On Tuesday, a new book was released that states that a senior Barack Obama State Department official approved an FBI agent meeting dossier writer Christopher Steele in 2016. That meeting ultimately catalyzed the ongoing investigation into supposed collusion between the Trump campaign and Russia.
“Russian Roulette,” authored by Yahoo News reporter Michael Isikoff and Mother Jones magazine’s David Corn, asserts that Victoria Nuland, who served as Assistant Secretary of State for European and Eurasian Affairs, was approached by FBI agent Mike Gaeta for permission to meet with Steele; Steele had asked his handler, Glenn Simpson of Fusuin GPS, for permission to meet with the FBI. The book asserts that once Simpson agreed, Steele phoned Gaeta, saying, “I can’t discuss it over the phone. You have to come here. Believe me, Mike, you have to come to London.” Gaeta then reportedly approached Nuland.
The book states, “There were a few hoops Gaeta had to jump through. He was assigned to the U.S. embassy in Rome. The FBI checked with Victoria Nuland’s office at the State Department: Do you support this meeting? Nuland, having found Steele’s reports on Ukraine to have been generally credible, gave the green light.” It continues, “Within a few days, on July 5, Gaeta arrived and headed to Steele’s office near Victoria station. Steele handed him a copy of the report. Gaeta, a seasoned FBI agent, started to read. He turned white. For a while, Gaeta said nothing. Then he remarked, ‘I have to report this to headquarters.’”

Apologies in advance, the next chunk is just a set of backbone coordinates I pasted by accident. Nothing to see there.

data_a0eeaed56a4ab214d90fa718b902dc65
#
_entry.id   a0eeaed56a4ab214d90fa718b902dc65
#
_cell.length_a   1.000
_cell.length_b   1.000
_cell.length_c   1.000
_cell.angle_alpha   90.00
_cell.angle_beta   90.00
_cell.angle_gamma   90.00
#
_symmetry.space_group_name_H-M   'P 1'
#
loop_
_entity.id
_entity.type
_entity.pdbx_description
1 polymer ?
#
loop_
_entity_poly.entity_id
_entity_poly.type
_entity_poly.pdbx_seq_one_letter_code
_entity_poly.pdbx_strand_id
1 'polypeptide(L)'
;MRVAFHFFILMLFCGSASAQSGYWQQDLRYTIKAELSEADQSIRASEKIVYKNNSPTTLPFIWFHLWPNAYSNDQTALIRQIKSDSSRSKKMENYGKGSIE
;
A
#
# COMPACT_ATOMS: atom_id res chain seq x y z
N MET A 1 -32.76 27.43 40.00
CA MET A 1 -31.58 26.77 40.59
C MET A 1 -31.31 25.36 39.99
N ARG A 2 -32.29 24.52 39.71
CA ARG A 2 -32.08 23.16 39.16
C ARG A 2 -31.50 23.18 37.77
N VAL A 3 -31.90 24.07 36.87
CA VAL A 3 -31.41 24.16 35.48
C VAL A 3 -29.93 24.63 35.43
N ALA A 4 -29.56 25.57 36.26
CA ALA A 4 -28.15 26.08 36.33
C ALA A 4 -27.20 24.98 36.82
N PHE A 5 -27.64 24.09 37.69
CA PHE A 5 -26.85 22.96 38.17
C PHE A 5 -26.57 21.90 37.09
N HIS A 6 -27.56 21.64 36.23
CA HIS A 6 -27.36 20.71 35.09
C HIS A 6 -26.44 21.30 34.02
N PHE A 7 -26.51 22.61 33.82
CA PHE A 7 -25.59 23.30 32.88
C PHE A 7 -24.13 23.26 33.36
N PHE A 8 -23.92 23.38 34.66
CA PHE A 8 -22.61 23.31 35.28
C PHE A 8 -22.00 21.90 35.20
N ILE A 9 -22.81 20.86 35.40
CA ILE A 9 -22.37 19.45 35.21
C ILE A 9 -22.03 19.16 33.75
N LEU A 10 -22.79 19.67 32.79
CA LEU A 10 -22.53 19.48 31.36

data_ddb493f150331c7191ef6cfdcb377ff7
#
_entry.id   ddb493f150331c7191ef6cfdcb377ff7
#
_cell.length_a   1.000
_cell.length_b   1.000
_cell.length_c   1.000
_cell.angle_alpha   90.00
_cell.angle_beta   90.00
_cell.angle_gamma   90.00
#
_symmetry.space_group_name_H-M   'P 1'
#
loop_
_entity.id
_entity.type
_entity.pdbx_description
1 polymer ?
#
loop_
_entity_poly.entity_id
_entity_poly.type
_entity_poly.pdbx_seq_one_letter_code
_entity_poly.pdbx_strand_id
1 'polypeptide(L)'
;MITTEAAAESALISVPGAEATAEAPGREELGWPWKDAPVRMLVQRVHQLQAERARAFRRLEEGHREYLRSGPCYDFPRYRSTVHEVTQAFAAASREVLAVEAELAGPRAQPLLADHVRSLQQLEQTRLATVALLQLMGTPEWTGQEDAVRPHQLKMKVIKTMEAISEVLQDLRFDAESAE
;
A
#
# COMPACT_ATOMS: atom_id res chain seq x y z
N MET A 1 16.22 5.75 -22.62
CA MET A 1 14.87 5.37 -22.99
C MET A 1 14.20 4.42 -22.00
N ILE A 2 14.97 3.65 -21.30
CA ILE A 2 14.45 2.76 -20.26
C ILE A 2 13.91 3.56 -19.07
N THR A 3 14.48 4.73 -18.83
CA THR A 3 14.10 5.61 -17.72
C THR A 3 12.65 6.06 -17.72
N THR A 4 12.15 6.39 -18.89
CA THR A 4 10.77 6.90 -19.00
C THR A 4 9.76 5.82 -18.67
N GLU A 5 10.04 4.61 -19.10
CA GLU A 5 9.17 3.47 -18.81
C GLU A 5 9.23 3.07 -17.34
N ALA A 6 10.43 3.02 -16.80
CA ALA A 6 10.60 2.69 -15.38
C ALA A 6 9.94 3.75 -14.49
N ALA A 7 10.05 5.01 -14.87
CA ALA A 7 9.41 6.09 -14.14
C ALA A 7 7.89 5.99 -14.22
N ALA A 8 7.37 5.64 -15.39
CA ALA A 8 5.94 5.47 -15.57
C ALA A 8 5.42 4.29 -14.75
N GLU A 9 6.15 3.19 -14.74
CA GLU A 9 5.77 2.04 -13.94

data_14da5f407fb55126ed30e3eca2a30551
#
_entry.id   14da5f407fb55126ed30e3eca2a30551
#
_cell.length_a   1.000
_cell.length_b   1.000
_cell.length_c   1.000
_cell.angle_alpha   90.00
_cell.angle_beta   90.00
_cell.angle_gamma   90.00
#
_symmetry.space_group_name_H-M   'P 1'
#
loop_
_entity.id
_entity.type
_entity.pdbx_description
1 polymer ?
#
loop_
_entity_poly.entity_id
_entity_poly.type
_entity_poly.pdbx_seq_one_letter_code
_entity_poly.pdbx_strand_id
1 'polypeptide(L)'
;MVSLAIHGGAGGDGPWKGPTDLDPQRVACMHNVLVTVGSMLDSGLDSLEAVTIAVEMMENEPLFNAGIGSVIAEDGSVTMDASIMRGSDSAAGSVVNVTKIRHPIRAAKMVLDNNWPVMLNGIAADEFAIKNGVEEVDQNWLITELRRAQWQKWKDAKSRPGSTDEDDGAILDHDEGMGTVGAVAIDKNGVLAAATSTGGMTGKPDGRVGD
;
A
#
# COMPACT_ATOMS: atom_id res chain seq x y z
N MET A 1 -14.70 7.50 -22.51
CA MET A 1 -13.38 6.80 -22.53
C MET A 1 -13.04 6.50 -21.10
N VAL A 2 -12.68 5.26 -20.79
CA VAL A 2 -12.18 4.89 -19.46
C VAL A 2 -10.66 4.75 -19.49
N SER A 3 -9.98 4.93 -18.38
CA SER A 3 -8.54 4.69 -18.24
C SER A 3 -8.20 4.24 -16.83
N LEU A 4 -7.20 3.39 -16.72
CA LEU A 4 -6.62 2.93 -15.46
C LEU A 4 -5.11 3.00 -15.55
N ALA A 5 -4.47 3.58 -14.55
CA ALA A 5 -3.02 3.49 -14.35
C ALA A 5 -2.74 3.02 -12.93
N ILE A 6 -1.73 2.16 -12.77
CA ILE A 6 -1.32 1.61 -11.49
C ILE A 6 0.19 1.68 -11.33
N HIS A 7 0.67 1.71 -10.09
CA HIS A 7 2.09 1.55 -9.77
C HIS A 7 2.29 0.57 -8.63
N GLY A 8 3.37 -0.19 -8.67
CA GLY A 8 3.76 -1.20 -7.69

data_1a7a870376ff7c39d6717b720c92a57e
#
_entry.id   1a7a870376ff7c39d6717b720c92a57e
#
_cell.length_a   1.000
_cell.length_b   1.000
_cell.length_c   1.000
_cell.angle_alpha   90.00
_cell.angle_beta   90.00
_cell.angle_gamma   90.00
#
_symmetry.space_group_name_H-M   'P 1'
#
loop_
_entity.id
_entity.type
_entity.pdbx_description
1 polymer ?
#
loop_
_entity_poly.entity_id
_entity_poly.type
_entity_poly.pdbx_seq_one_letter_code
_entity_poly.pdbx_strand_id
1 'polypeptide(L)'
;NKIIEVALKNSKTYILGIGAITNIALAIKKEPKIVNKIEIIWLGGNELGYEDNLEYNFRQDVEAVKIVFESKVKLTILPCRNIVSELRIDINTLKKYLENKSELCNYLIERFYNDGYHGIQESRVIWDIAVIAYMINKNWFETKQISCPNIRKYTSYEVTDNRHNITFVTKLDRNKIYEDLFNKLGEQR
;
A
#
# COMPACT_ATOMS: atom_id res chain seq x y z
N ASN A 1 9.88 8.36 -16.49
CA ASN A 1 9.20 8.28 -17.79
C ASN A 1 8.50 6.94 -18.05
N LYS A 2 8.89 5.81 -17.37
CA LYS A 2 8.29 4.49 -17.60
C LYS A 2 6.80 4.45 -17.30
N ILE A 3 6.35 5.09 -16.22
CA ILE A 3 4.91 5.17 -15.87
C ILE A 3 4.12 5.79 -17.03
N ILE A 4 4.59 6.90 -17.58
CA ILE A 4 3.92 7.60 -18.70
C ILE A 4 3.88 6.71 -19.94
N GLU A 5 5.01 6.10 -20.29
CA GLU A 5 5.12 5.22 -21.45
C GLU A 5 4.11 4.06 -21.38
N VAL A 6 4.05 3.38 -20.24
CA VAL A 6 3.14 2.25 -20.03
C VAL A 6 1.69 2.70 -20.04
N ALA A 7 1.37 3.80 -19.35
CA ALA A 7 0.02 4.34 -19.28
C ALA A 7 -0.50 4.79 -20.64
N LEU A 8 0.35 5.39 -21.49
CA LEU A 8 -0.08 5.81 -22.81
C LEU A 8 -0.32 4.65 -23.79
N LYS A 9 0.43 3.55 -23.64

As The Washington Times reports:
Two committees, the House Permanent Select Committee on Intelligence and the Senate Judiciary Committee, are investigating how Obama officials promoted Mr. Steele’s 35-page dossier. It makes a series of criminal charges against President Trump and his associates, contending there was an “extensive conspiracy” between them and the Kremlin.
In 2013, Nuland came under fire for her part in creating the “talking points” that the Obama administration would use explain the administration’s understanding of the Benghazi attacks. She had objected to releasing some information, including identifying the terrorist groups by name.